Modifier noun

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In tomato soup, tomato is a modifier noun that modifies the phrasal head soup.

A noun modifier, noun adjunct or attributive noun is a noun that is used as a modifier on another noun.[1]

In English, for example, in the phrase tomato soup, tomato is a noun modifier that modifies the phrasal head soup.

In English, the modifier noun is usually singular, even if that word is usually plural, e.g. trouser in trouser leg. This rule is not always followed however, e.g. sports car, or clothes shop.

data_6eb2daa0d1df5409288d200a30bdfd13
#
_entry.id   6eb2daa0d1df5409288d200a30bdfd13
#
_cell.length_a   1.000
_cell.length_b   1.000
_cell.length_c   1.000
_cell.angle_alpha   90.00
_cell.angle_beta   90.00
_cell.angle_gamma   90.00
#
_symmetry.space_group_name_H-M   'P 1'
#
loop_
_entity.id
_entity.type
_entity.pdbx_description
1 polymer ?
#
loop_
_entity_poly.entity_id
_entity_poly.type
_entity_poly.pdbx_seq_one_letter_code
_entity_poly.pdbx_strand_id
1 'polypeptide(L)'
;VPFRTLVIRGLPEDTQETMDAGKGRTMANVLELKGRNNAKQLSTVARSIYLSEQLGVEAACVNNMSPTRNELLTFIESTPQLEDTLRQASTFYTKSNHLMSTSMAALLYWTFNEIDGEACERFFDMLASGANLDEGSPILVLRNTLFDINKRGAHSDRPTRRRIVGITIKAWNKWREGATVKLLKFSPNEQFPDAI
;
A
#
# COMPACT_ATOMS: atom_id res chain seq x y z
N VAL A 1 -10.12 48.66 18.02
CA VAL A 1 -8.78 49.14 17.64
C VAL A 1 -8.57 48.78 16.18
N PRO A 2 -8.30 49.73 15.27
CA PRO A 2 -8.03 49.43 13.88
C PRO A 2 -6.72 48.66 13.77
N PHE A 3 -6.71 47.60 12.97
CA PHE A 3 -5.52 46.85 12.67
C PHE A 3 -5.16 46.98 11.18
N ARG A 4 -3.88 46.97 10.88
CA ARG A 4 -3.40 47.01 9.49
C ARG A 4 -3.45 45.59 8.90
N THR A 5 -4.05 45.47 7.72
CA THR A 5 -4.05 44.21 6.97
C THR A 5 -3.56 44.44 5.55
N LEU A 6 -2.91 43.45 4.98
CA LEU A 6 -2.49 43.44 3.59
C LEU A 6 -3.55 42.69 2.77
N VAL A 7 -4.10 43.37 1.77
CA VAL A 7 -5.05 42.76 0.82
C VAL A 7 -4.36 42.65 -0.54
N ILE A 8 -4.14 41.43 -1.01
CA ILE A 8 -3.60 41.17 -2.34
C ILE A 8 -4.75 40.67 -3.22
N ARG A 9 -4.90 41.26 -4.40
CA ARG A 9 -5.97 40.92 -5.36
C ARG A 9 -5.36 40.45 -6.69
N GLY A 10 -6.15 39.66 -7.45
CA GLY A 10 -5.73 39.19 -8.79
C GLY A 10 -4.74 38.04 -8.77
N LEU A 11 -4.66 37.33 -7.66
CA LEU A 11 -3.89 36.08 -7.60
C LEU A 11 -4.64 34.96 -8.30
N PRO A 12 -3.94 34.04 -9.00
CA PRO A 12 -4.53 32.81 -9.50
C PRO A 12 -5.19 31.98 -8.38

We can identify modifier nouns because they:

  1. The modifier noun modifies the prototypical meaning of the head noun.
  2. The modifier noun is used as a noun generally.
  3. They cannot be used in predicative position, unlike adjectives, e.g. *the leg is trouser.

Sometimes ambiguous analysis is possible. For example, in plastic spoon, plastic can be analysed as an adjective (the fork is plastic) or as a modifier noun (the fork is made of plastic). Both analyses are equally valid.

This results in a compound noun, which may be compounded into one word, hyphenated, or spelt as two (or more) words.

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